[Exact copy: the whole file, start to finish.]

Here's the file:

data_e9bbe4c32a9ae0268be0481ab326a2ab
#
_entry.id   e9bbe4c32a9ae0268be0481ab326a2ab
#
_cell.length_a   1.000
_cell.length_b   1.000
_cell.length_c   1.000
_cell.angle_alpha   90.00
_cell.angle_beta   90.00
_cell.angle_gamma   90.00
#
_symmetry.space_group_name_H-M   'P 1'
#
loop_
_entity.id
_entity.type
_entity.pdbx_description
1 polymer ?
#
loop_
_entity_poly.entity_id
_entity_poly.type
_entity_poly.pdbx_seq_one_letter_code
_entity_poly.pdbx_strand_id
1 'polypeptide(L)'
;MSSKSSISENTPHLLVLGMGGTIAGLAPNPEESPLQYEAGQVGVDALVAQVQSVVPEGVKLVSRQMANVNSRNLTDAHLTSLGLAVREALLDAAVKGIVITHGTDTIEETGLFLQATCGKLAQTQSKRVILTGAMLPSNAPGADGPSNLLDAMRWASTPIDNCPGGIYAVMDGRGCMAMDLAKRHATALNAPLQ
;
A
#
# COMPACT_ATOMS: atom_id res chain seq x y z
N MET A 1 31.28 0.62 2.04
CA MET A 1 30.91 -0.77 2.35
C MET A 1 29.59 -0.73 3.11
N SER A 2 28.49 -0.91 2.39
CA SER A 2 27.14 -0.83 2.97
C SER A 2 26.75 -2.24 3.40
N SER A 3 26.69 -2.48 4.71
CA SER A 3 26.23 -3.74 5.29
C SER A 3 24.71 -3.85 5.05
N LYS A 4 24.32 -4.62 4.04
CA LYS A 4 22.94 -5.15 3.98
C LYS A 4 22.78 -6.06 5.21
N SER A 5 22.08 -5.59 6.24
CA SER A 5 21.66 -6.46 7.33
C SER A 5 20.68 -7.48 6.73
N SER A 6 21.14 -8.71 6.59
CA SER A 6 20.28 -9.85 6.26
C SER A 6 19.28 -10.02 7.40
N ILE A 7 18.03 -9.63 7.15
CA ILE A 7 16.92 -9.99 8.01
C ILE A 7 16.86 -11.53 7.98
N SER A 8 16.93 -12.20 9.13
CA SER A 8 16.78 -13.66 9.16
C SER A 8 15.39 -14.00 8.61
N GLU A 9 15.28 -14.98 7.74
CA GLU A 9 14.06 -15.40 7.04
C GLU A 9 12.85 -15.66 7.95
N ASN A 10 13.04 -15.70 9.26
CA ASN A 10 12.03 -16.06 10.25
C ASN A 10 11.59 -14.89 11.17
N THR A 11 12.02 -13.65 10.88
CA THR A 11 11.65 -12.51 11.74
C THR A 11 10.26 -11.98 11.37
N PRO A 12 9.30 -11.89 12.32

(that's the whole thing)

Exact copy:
data_e9bbe4c32a9ae0268be0481ab326a2ab
#
_entry.id   e9bbe4c32a9ae0268be0481ab326a2ab
#
_cell.length_a   1.000
_cell.length_b   1.000
_cell.length_c   1.000
_cell.angle_alpha   90.00
_cell.angle_beta   90.00
_cell.angle_gamma   90.00
#
_symmetry.space_group_name_H-M   'P 1'
#
loop_
_entity.id
_entity.type
_entity.pdbx_description
1 polymer ?
#
loop_
_entity_poly.entity_id
_entity_poly.type
_entity_poly.pdbx_seq_one_letter_code
_entity_poly.pdbx_strand_id
1 'polypeptide(L)'
;MSSKSSISENTPHLLVLGMGGTIAGLAPNPEESPLQYEAGQVGVDALVAQVQSVVPEGVKLVSRQMANVNSRNLTDAHLTSLGLAVREALLDAAVKGIVITHGTDTIEETGLFLQATCGKLAQTQSKRVILTGAMLPSNAPGADGPSNLLDAMRWASTPIDNCPGGIYAVMDGRGCMAMDLAKRHATALNAPLQ
;
A
#
# COMPACT_ATOMS: atom_id res chain seq x y z
N MET A 1 31.28 0.62 2.04
CA MET A 1 30.91 -0.77 2.35
C MET A 1 29.59 -0.73 3.11
N SER A 2 28.49 -0.91 2.39
CA SER A 2 27.14 -0.83 2.97
C SER A 2 26.75 -2.24 3.40
N SER A 3 26.69 -2.48 4.71
CA SER A 3 26.23 -3.74 5.29
C SER A 3 24.71 -3.85 5.05
N LYS A 4 24.32 -4.62 4.04
CA LYS A 4 22.94 -5.15 3.98
C LYS A 4 22.78 -6.06 5.21
N SER A 5 22.08 -5.59 6.24
CA SER A 5 21.66 -6.46 7.33
C SER A 5 20.68 -7.48 6.73
N SER A 6 21.14 -8.71 6.59
CA SER A 6 20.28 -9.85 6.26
C SER A 6 19.28 -10.02 7.40
N ILE A 7 18.03 -9.63 7.15
CA ILE A 7 16.92 -9.99 8.01
C ILE A 7 16.86 -11.53 7.98
N SER A 8 16.93 -12.20 9.13
CA SER A 8 16.78 -13.66 9.16
C SER A 8 15.39 -14.00 8.61
N GLU A 9 15.28 -14.98 7.74
CA GLU A 9 14.06 -15.40 7.04
C GLU A 9 12.85 -15.66 7.95
N ASN A 10 13.04 -15.70 9.26
CA ASN A 10 12.03 -16.06 10.25
C ASN A 10 11.59 -14.89 11.17
N THR A 11 12.02 -13.65 10.88
CA THR A 11 11.65 -12.51 11.74
C THR A 11 10.26 -11.98 11.37
N PRO A 12 9.30 -11.89 12.32